His departure will take away some interior depth for VCU, but coach Will Wade will still be returning the bulk of the team that tested eventual Final Four participant Oklahoma in the Round of 32 a month ago.

For Gilmore, he’ll likely have plenty of suitors despite the pedestrian numbers he posted over the last two years as 6-foot-10 forwards who have shown the ability to space the floor don’t hit the transfer market with great regularity.He was a consensus four-star recruit in the Class of 2014.

Orris transferring to South Dakota State

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Northern Illinois point guard Michael Orris will finish his career at South Dakota State as a graduate transfer, a source confirmed to NBCSports.com.

Orris, who began his career at Kansas State before transferring after his freshman season, played 21.7 minutes per game last season for the Huskies, averaging 2.7 points and 3.0 assists.

His addition will bring experience to the Jackrabbits, who will be looking to get back to the NCAA tournament under first year coach T.J. Otzelberger, who took over for Scott Nagy when the longtime South Dakota State coach left for Wright State after taking South Dakota State to three NCAA tournaments in five years. As an Iowa State assistant, Otzelberger recruited another Northern Illinois graduate transfer, Darrell Bowie, to the Cyclones earlier this year.

While the commitment of Orris won’t be a game-changer for the Jackrabbits, he is a former high-major player and evidence that Otzelberger, who spent three years watching Fred Hoiberg turn Iowa State into Transfer U, and South Dakota State will be mining the transfer market as a means to sustain what Nagy built in Brookings.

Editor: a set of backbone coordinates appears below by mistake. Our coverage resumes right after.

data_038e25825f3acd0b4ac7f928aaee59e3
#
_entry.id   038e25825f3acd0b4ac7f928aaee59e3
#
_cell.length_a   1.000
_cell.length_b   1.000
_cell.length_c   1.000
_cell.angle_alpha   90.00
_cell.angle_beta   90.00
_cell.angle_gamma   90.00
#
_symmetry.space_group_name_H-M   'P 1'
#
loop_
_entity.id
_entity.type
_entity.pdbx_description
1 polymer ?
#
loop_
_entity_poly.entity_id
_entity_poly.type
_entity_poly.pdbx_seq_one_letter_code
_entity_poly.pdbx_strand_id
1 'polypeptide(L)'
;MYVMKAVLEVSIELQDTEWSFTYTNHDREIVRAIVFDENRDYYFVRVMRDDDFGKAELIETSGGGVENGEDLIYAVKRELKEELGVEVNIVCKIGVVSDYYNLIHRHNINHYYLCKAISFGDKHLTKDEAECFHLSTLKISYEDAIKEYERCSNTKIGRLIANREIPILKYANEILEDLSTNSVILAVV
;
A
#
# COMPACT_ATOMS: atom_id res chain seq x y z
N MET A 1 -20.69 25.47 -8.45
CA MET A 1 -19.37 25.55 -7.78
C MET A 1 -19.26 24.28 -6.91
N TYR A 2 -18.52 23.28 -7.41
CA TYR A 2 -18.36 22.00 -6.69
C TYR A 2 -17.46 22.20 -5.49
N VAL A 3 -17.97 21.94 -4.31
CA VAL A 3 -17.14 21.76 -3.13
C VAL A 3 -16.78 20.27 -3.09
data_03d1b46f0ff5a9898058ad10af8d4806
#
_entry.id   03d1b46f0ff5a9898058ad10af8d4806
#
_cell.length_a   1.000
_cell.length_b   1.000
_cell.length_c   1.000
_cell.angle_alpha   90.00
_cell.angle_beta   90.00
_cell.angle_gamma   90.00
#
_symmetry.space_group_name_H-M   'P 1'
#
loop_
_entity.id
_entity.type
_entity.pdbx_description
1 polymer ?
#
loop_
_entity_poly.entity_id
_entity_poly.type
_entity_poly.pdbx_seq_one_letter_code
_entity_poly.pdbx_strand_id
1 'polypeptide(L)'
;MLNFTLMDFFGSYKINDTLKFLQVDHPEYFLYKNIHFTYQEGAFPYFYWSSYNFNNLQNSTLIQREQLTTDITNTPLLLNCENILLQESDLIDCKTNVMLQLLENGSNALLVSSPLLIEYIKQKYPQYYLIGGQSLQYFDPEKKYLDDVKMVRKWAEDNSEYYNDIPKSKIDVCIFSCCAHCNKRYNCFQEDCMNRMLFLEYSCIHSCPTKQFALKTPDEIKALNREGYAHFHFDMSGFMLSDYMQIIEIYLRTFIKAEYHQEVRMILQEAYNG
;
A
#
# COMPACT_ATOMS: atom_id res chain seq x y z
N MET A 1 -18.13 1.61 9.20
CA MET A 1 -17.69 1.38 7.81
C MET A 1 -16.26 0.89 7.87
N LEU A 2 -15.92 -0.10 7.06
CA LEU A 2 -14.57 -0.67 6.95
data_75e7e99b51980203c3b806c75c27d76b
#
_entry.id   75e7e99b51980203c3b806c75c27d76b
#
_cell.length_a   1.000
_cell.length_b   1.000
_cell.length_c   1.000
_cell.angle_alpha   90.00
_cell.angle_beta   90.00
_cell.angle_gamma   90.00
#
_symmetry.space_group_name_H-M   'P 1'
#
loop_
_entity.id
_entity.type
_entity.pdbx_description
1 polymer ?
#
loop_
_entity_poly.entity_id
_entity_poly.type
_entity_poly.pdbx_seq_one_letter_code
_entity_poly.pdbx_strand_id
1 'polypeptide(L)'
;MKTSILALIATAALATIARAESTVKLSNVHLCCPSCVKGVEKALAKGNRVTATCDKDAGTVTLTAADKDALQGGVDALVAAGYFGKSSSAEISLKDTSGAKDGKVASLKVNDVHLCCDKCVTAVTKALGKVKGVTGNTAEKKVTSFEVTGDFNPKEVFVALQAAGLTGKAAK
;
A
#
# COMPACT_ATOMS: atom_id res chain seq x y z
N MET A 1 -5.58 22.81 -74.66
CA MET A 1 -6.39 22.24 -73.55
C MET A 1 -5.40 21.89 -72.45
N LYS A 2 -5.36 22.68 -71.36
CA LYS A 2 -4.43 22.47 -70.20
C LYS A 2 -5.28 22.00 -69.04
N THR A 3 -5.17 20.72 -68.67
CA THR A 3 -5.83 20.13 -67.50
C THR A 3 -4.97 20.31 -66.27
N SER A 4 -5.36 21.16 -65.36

Cazmon Hayes’ departure leaves Delaware with five scholarship players

Delaware's Cazmon Hayes (22) tries to get a shot past Villanova's Daniel Ochefu (23) during the second half of an NCAA college basketball game, Sunday, Nov. 30, 2014, in Philadelphia. Villanova won 78-47. (AP Photo/Matt Slocum)
(AP Photo/Matt Slocum)
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You might think that new UNLV head coach Marvin Menzies has the toughest rebuilding job of anyone in college basketball this season, and you wouldn’t necessarily be wrong.

He took over a program that had all of two players left on scholarship at the time, that was broke, that has so much in-fighting between the athletic director and the board that approved his contract that Menzies was left in limbo waiting to hear if they were actually going to pay him what they said they would pay him.

They eventually did, Menzies eventually got some more players and he’s on his way to trying to make the Runnin’ Rebels relevant again.

That’s a bad spot to be in, but whoever ends up getting the Delaware job — the only job in the country that’s yet to be filled — may in a tougher spot.

Because we’re already into May, and not only are the Blue Hens still without a head coach, they haven’t even hired an AD to hire the head coach yet. That’s a problem because, as of this very moment, Delaware has just five scholarship players left on the roster and no guarantee that the departures are overwith.

Four players have transferred out of the program, including the team’s leading scorer Kory Holden and, as of today, their third-leading scorer Cazmon Hayes. Their leading returning scorer right now is Anthony Mosely, who averaged just 9.7 points last season.

And this is for a team that went 2-16 in a down-CAA and won just seven games all year long.

Whoever eventually ends up with the Delaware job is going to have their work cut out for them.